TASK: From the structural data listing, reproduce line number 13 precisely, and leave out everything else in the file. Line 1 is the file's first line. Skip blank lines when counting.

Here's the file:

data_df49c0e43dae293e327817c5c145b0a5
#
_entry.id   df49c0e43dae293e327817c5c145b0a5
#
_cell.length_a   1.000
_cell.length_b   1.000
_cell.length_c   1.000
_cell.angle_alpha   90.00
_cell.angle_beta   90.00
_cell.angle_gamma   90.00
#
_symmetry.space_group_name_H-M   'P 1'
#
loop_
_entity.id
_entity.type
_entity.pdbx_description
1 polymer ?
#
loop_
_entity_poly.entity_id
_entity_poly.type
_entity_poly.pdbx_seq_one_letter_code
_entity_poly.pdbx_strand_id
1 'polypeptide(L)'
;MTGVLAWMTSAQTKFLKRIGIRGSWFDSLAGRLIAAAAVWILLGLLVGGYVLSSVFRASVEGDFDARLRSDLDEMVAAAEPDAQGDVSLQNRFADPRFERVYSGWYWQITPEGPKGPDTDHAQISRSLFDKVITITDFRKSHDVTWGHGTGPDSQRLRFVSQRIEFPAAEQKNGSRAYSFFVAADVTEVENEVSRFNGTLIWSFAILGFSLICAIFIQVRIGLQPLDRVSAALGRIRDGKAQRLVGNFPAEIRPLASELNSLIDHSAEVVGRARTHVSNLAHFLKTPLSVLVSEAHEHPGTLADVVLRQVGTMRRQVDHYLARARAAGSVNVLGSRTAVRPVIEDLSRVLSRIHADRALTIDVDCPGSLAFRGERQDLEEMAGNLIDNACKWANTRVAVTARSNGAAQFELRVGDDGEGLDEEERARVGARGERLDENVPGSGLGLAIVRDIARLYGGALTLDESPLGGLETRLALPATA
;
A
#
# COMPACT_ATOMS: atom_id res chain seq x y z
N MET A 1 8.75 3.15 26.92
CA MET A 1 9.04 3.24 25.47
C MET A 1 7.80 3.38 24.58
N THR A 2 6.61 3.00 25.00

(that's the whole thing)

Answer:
#